Pile driving work has started on the first offshore wind farm to be sited in Dutch waters. From August four 500 kW NedWind turbines will be generating electricity from an offshore location in the IJsselmeer, the largest inland sea in the Netherlands. The turbines will be sited 800 metres from the coast near Medemblik and are among the first in Europe to get their feet wet. Each machine will be sited on a 28 metre pile with an average diameter of 3.5 m. The piles are being driven through the soft sub-sea soil and into firm ground below. Foundation contractor, Ballast Nedam, came up with the pile design after working on a bridge now being constructed over the Great Belt in Denmark. When finished the bridge will be one of the largest in the world.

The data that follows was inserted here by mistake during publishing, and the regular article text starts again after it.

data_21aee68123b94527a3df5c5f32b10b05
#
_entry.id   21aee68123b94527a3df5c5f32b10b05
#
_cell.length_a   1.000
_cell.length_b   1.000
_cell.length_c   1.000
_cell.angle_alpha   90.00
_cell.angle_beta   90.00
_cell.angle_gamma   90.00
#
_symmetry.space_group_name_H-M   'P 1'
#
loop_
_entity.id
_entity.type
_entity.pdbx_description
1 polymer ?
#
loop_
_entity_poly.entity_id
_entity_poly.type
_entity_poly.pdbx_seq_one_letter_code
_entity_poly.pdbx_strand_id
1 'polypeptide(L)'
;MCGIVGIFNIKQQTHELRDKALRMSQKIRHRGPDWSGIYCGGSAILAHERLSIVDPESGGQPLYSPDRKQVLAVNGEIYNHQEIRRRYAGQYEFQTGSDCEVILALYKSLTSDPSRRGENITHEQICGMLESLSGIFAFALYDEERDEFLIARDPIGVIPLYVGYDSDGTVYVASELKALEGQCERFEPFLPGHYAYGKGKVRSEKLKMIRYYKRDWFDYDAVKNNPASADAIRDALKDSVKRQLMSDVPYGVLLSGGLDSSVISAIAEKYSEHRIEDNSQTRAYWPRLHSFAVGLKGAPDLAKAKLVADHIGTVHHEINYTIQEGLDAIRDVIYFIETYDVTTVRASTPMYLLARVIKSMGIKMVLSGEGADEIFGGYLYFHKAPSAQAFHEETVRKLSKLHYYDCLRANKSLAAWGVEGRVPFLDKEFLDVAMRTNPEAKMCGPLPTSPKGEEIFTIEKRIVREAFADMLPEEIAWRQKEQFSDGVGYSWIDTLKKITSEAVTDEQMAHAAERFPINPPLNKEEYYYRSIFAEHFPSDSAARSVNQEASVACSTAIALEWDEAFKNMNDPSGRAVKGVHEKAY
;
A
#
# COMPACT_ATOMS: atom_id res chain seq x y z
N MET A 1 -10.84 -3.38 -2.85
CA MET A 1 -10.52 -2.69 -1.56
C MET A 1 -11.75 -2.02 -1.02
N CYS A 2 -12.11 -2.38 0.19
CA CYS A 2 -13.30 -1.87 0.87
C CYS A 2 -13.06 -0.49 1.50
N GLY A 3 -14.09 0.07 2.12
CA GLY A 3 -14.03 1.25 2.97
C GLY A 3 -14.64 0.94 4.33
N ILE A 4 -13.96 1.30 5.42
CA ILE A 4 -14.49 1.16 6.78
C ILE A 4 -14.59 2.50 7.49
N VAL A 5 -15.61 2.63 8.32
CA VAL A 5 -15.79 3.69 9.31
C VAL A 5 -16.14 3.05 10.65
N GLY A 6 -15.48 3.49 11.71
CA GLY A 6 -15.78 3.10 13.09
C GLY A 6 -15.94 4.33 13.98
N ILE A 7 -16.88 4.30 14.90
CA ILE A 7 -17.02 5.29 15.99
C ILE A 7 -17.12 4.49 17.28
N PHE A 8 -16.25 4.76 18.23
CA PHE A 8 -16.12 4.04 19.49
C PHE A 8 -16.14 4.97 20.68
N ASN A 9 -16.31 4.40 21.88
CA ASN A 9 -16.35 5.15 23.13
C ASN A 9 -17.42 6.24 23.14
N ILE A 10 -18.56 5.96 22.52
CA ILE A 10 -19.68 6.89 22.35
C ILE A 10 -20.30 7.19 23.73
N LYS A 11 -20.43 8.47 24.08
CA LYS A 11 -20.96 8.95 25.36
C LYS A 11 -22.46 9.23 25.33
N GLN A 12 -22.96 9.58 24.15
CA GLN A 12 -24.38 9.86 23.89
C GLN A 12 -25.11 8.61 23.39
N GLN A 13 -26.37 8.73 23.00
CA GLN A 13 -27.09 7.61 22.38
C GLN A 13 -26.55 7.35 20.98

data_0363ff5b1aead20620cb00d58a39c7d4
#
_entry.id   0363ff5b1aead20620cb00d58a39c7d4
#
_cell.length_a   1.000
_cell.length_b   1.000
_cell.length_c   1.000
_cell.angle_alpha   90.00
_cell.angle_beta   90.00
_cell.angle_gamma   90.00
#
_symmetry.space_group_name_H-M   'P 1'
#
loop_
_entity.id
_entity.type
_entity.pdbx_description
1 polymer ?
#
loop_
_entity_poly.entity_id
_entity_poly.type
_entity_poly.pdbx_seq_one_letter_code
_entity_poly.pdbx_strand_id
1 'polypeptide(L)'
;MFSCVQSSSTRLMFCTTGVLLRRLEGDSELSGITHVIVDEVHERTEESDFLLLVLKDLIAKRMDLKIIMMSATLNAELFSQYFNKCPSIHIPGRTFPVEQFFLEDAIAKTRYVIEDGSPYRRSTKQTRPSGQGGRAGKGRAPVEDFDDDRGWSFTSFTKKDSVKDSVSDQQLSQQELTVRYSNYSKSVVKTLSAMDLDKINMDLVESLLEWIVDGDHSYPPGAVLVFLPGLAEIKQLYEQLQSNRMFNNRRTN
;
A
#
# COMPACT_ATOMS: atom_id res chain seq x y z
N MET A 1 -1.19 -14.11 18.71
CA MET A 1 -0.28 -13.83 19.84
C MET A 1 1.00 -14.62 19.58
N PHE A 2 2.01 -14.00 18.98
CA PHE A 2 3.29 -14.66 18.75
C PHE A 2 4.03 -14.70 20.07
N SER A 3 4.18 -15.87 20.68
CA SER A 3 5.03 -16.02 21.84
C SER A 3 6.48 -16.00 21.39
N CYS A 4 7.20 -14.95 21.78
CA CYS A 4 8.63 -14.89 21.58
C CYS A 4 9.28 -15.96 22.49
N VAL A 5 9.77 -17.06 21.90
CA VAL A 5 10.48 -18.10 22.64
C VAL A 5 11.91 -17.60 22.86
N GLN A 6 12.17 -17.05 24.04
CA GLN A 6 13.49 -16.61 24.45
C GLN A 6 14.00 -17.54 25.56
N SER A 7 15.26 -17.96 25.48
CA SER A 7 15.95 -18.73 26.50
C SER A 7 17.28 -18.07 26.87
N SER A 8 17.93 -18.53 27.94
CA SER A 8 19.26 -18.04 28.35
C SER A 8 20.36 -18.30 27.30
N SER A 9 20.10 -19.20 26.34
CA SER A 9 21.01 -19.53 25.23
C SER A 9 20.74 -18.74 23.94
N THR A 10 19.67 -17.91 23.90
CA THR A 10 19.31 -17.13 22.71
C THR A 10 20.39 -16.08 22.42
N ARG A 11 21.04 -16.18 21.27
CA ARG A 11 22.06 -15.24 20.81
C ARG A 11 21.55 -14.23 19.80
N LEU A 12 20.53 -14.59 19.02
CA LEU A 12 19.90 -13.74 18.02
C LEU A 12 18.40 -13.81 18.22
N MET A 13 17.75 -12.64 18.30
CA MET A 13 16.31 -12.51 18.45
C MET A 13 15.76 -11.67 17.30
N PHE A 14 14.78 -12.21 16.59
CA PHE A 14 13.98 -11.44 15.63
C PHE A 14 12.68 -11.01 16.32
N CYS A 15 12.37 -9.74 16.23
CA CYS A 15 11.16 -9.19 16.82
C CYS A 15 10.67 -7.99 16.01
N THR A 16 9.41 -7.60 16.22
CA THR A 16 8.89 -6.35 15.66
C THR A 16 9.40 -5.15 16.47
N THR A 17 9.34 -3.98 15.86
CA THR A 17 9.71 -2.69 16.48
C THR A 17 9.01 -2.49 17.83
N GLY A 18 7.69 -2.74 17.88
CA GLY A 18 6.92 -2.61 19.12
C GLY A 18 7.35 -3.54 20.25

According to Renee Nolen from utility PEN, the project developer, growing public opposition to on-shore wind turbines and lack of space on land prompted the decision to go off-shore. The wind farm is being built at a cost of NLG 10 million. If the project is successful PEN will consider developing wind farms in deeper waters, such as the North Sea. Although the wind farm has been in the planning pipeline for two years, it is still not clear what the effect of the turbines will be on bird life in the area. Ecological research will contribute to PEN's learning process.
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